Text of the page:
I am so excited to be doing our 2nd annual garden here at the Bailey household. This year, though, there will be no competition on who grows the better garden. Last year’s unanimous decision really told the whole story of who has the green thumb around here. I will say, I was definitely the underdog. I had a zero-for-who knows-how-many success rate on keeping indoor plants alive! So when I came through as the clear and unanimous winner (we had people vote, not knowing whose garden was whose), I received all rights to the garden this year. Boom. But it took work–work which ended up benefiting all of us, including the people who received the fruit of our crop.
Like any garden, it needed tending. It seemed like those weeds would, overnight, just pop up out of nowhere! But I found that if I was consistent, the work was minimal. It was the times we left for the weekend, that upon returning, we had our work cut out for us.
And so it is with our hearts. If we let a critical or entitled spirit creep in, it will no doubt choke out the good fruit within. I know you’ve heard similar analogies, but I was just thinking about how incredibly important it is to be thankful. Thankful in the small things, thankful in the big things.
Being thankful helps us remember the great things about our spouse. It could even save a marriage.
Thankfulness is the inoculation against depression. (Got that from pastor Kris Vallatton.) It brings in rays of light in the smallest (or biggest) of things.
Thankfulness fights against a critical spirit. So we can see the good in anything or anyone rather than being the first to pick something or someone apart. (nothing or no one is flawless)
We may as well get good at being thankful, because it’s the only way we’ll enter heaven’s gates. It’s not about having a ticket or a VIP pass or even the right password, it says in Psalm 100:4 that we’ll enter God’s gates with thanksgiving. Think about that. We’ll proceed through the pearly gates in one way–with gratitude. And gratitude always a smile. so we’ll be singing/speaking about how thankful we are as we enter! There will be nothing to complain about there! So why not practice that attitude here??
I know if I’m not careful, a sense of entitlement can creep into my thinking. I’m not so much critical, but sometimes I catch myself thinking I deserve/earn my way to things because I’ve worked so hard. I want the credit for things. It’s dumb, I know, and that attitude is so poisonous and self-centered. It focuses on “me,” and it chokes out any good fruit, and blinds me to anything happening outside of my walls. I’ve found that when I’m thankful, I look up and outside of me. I create an expectancy of good. I can see people for their true worth, their true potential. I get a glimpse of how God sees people when I look through a thankful lens. You know He’s not picking you apart?!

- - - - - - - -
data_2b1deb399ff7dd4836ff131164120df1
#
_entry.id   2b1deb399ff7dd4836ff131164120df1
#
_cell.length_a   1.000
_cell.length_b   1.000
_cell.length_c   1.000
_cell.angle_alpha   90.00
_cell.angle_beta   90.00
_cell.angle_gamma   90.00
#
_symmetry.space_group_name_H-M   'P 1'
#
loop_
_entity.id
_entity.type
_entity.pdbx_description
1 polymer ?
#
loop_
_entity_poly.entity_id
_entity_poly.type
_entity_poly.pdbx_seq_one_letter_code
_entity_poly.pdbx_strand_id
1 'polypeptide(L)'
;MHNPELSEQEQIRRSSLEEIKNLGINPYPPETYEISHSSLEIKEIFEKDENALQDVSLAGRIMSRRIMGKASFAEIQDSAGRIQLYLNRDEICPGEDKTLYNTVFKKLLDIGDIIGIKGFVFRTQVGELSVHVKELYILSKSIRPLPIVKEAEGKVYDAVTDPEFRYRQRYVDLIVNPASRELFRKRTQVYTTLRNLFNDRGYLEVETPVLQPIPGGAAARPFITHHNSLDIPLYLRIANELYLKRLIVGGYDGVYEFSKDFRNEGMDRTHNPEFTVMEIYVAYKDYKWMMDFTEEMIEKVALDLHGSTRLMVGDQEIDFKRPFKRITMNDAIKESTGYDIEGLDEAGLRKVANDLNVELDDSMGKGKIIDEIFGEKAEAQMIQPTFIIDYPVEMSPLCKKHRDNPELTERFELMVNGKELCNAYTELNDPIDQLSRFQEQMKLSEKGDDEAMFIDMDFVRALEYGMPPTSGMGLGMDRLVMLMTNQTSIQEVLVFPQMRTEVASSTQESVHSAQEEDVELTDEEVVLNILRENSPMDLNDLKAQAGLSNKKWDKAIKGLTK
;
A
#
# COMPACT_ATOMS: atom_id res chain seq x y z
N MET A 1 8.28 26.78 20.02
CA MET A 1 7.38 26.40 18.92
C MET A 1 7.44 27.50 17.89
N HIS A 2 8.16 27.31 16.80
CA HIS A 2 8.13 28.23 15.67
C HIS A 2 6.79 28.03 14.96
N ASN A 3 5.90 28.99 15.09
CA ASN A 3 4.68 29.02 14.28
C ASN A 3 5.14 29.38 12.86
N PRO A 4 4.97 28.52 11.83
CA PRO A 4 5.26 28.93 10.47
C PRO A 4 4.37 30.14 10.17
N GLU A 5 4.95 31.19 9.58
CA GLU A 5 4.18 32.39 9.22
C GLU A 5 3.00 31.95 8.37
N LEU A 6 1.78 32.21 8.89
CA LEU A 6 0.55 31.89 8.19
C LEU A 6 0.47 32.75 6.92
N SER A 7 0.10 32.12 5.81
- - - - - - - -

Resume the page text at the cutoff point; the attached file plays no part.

This weekend, I was at Costco getting a few things. On my to-get list was soil. Well, if you’ve been to Costco, you know those bags of soil are massive! I was dressed up from church–I had on tighter dress pants and heels. (my heels are one inch, but to me, they feel like stilettos. friends make fun of the way i walk in them) Needless to say, I was struggling. A worker offered to put in a few more bags for me. Now I’m not the damsel-in-distress type of girl. My pants could have ripped in half before I’d ask for help, but I did thankfully accept this gent’s offer.
As I was checking out, I was just thanking God for the sunny day, and that I could plant a garden, and put my hand to some crops. (maybe it’s the Montanan in me?) Then I heard Him say, “Because I love you, a guy will help you load that soil into your car.” Now I kind of dismissed that, thinking it was my wishful thinking. Well I pushed the HEAVY cart out to my car, which was parked in the FAR corner of the lot. I unloaded my stuff, and there wasn’t a soul around. I hunched over, my fingertip brushing the bag of soil, and a guy came up to me and said, “Here, let me load those for you.” Normally, I would say “nah, Ive got it,” and struggle to do it myself, but I actually got a little teared up knowing God was giving me a little kiss on the cheek, and said, “I would love that. Thank you so much.” He then offered to take my cart away. I sat in the driver’s seat, and just thanked God for how good He is. Now I know this is so minor, so small, but what I’m saying is the minute I put my focus on gratitude, it’s like God showed off, just for me. His language is thankfulness, his dialect gratitude and praise.
Start today. What are you thankful for? Even if it seems like a struggle to think of something, you gotta do it. Then thinking of things to be thankful for will start to multiply, because our focus has changed. We will realize that maybe some weeds have grown in our hearts, and they’ve become more noticeable than the fruit! So when we’re tempted to criticize or feel entitled to something, we pluck that out and instead think about what’s good, and what we’re thankful for. Don’t magnify the flaw, magnify the fruit (the thing that’s good.) Everyone and everything has fruit, whether it be a newly planted seed, or a full-blown zucchini the size of a human leg. Choose to draw the good things out. That attitude is contagious! (Where the opposite is a repellant)
Living with gratitude will change our attitude. Now go be the one who’s thankful today! This week!